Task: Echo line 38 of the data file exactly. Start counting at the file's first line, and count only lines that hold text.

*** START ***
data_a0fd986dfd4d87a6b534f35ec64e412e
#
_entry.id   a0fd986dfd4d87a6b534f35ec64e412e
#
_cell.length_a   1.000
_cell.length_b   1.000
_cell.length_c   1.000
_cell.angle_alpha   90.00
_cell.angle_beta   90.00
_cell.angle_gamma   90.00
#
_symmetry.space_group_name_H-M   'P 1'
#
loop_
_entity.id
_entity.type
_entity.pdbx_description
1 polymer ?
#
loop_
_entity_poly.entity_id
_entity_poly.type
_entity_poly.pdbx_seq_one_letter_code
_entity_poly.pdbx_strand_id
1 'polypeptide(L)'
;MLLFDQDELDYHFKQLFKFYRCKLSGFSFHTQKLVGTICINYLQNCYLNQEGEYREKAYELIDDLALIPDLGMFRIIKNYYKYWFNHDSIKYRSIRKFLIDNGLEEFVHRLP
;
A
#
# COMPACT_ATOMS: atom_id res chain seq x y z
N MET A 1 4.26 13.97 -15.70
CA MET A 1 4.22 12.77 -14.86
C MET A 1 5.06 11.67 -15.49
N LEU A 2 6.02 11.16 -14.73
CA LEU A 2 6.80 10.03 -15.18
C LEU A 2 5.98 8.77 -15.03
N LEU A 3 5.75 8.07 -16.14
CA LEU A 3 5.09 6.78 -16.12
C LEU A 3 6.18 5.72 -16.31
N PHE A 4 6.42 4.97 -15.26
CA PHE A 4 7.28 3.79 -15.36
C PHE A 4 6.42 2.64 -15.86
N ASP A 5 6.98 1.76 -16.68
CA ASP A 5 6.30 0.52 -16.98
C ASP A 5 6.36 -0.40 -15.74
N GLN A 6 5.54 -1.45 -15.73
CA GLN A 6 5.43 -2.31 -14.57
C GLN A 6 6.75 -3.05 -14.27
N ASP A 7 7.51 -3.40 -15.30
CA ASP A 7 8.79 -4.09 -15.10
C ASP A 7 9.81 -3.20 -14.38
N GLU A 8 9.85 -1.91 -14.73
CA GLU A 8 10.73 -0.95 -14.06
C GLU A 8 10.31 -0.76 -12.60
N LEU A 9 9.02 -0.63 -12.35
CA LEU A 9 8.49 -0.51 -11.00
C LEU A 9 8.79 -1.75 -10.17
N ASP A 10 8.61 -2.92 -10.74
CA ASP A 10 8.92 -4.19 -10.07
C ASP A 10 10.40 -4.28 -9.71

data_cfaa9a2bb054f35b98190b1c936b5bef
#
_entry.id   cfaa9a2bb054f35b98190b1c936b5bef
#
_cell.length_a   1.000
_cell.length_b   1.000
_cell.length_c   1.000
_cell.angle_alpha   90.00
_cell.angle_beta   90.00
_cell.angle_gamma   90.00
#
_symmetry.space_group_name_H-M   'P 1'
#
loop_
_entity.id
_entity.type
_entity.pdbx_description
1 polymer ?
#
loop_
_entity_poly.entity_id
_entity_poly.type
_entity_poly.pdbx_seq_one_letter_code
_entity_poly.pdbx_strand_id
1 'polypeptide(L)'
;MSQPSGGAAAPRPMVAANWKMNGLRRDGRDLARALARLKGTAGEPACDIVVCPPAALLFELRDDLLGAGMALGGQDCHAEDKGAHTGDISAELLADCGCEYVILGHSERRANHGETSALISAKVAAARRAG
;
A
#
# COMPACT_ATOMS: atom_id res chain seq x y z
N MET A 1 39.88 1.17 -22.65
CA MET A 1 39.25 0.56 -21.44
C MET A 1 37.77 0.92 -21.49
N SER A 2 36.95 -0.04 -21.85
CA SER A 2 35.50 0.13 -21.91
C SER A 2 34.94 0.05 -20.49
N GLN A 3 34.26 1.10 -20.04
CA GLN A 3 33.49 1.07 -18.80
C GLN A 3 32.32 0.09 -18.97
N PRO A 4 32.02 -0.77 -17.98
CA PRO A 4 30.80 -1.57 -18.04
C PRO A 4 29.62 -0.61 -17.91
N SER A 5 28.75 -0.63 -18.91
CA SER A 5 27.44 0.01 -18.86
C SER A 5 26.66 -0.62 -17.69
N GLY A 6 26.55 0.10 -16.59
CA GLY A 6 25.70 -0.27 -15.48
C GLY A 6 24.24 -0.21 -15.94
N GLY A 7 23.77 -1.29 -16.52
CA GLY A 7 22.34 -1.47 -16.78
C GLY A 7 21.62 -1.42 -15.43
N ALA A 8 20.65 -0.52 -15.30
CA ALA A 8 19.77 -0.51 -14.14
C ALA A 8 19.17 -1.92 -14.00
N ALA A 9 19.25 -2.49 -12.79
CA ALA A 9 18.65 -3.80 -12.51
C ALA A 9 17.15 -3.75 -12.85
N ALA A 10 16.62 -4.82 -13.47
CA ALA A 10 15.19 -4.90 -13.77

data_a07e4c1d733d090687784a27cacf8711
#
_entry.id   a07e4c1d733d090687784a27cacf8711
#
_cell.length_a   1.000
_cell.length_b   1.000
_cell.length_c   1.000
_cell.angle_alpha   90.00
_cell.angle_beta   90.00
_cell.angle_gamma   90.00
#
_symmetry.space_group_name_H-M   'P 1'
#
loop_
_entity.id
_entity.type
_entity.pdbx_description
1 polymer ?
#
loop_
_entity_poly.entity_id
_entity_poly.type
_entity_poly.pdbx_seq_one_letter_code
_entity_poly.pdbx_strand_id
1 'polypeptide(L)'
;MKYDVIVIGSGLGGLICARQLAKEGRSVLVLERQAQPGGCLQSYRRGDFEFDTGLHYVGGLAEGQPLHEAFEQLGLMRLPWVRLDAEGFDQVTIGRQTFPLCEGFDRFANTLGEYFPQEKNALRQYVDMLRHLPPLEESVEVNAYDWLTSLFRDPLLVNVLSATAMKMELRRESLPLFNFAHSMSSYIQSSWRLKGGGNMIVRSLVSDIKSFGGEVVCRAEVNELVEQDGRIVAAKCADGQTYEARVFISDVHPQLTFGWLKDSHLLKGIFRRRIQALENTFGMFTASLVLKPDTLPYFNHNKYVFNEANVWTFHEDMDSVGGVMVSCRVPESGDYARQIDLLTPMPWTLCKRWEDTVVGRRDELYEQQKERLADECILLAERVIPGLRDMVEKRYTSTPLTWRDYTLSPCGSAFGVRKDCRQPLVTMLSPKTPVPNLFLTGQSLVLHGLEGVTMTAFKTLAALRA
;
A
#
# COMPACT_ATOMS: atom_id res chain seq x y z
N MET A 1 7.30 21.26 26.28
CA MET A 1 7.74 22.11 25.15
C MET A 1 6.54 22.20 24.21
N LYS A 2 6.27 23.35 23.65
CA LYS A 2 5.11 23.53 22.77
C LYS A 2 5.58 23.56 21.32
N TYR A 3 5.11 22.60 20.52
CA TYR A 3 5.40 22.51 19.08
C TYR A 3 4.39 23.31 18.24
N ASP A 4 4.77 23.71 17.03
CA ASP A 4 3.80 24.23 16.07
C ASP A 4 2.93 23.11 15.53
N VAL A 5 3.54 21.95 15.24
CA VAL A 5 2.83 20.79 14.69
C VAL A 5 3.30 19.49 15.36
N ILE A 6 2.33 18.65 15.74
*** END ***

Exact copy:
CA LEU A 3 5.09 6.78 -16.12